To extend the code sample she gave, returning from a catch block doesn't necessarily cause problems, it more to do with behaviour when a finally block is there too. If you have a catch block with a return, you may not be able to safely add a finally block without rewriting the code. If the catch doesn't return, there is less chance you'll get in trouble.
If you return and re-throw exceptions in catch blocks and return from finally blocks, you can create code where it is difficult to know what is going on.
Dave
David O'Meara
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Originally posted by Daniela Ch:
Is it bad style is we return from inside a for loop?

Returning to the original hijack and continuing from my previous post:
It is a good idea to only have a single return statement in a method that requires one. It (generally) makes the method easier to maintain.
The 'generally' refers to the counter-argument where a method that is going to fail should fail quickly.

So Dave says: you can return in catch blocks and in inside 'for' loops, but if you can avoid it, don't.
Dave
Ilja Preuss
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easier to maintain than

???
If so, why? To me, the latter seems to be much simpler...

you can return in catch blocks and in inside 'for' loops, but if you can avoid it, don't.

This seems to be a rather strange advice, as it would be *always* possible to avoid it, wouldn't it?
[ December 21, 2002: Message edited by: Ilja Preuss ]
Jim Yingst
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Well, heck... for this particular case:

Of course, there are those who find ternary operators upsetting and confusing as well. But at some point I think we do other programmers a disservice by coddling them too much.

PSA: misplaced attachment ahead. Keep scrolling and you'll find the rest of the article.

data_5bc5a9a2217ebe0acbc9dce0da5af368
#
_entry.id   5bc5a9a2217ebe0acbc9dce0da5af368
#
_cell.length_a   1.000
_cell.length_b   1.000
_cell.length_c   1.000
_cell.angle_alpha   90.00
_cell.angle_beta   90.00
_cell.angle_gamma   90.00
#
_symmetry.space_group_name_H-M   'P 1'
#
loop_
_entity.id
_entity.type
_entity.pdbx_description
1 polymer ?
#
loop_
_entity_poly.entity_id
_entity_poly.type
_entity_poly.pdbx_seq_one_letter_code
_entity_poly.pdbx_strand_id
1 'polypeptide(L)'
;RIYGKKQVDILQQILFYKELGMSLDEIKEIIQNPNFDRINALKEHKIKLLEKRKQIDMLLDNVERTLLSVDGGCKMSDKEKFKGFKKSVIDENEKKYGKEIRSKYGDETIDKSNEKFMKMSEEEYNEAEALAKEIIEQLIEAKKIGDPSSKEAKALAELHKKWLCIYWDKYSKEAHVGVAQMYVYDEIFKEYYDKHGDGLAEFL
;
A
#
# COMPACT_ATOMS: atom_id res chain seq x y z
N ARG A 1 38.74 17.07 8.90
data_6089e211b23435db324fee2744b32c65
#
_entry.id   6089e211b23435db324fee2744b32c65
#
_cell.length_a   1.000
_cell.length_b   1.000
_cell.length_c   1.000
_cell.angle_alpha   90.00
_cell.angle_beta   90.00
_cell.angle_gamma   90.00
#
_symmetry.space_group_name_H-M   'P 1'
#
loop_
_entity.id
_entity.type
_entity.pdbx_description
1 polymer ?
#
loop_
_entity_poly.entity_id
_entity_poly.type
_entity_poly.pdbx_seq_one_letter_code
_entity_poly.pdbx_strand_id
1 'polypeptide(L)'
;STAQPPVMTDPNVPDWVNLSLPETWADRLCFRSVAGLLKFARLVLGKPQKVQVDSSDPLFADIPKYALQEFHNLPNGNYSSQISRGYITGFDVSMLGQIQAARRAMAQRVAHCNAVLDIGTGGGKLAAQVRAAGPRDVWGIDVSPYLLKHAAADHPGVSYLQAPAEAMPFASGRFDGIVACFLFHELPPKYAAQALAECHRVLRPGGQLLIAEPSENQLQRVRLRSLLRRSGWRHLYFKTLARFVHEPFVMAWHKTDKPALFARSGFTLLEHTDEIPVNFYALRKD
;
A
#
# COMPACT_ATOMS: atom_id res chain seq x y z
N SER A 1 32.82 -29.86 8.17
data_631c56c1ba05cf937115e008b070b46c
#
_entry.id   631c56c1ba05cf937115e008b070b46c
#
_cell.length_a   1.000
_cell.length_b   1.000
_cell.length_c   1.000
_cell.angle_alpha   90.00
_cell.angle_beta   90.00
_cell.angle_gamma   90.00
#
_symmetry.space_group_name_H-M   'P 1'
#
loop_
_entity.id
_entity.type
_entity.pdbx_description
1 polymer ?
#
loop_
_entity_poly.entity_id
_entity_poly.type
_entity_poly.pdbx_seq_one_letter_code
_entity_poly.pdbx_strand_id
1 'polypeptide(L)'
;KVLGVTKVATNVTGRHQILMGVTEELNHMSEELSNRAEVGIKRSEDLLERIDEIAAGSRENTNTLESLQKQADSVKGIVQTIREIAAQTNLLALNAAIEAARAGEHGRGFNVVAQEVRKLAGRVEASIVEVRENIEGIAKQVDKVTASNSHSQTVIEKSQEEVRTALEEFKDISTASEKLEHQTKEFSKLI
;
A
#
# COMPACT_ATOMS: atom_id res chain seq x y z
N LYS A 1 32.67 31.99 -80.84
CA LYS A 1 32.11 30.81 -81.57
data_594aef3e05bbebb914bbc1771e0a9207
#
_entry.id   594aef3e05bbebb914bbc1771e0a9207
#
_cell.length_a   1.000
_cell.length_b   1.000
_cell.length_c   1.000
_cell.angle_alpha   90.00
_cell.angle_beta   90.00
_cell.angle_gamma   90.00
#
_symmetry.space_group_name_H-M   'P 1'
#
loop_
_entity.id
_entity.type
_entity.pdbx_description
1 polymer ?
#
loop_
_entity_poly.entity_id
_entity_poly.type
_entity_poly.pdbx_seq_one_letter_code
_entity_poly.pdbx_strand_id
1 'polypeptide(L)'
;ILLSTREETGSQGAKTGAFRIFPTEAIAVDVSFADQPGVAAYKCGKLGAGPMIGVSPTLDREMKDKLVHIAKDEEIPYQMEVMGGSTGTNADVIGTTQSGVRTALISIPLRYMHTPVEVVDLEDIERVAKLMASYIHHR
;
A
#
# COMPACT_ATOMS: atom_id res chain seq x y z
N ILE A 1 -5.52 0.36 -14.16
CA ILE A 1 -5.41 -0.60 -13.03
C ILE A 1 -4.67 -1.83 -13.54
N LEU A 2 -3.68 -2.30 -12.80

I often find the "returnValue" pattern annoying anyway. It's one thing if you give the variable some other name that actually tells people what its significance is, like isValidData or hasDuplicates. That serves a useful purpose. But a name that says "this is the value I'm going to return later at the very end of the method because I'm not supposed to put a return statement here"? :roll: Just return the value and move on.
On the subject of returning withing try/catch: note that in the link Jessica gave, Joshua Bloch gives an example of returning from inside a finally, and shows why it's bad. At the end of that section, under the "Moral" section, he says: avoid abrupt completion of finally blocks. Doesn't say anything about not returning from inside a try or catch though. And in fact you can find several examples of returns from inside try or catch, in Josh's book, Effective Java. (As well as numerous examples of multiple returns.) Not that everyone has to blindly follow Josh's example of course - but since Jessica brought him up...
[ December 22, 2002: Message edited by: Jim Yingst ]
Ilja Preuss
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OK, the example certainly was simplified to a degree that it wasn't very usefull. How about the following?

vs.
David O'Meara
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I tend to find it a bit of a catch-22 though. If a method is large and has several exits points, it is difficult to trace the flow if several other methods act the same.
The other side is that if a large method decides on the return value early on, it needs to protect that value from alteration later on
Jim Yingst
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I'm not sure what you mean by the second point. But for the first, I agree. I think the difference is that I think all long methods are evil (well, most of them, especially if they have complicated nesting or internal returns) and you think the internal returns are evil (especially if the method is long). Not too far apart, I think.
Ilja Preuss
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Originally posted by David O'Meara:
If a method is large and has several exits points, it is difficult to trace the flow if several other methods act the same.

Interestingly, refactoring such a method so that it only has one exit point typically only makes it even larger...
So it is my experience that it isn't multiple exit points you should avoid, but large methods!
Dirk Schreckmann
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In case anybody else had been looking for it:
http://www.c2.com/cgi/wiki?SingleFunctionExitPoint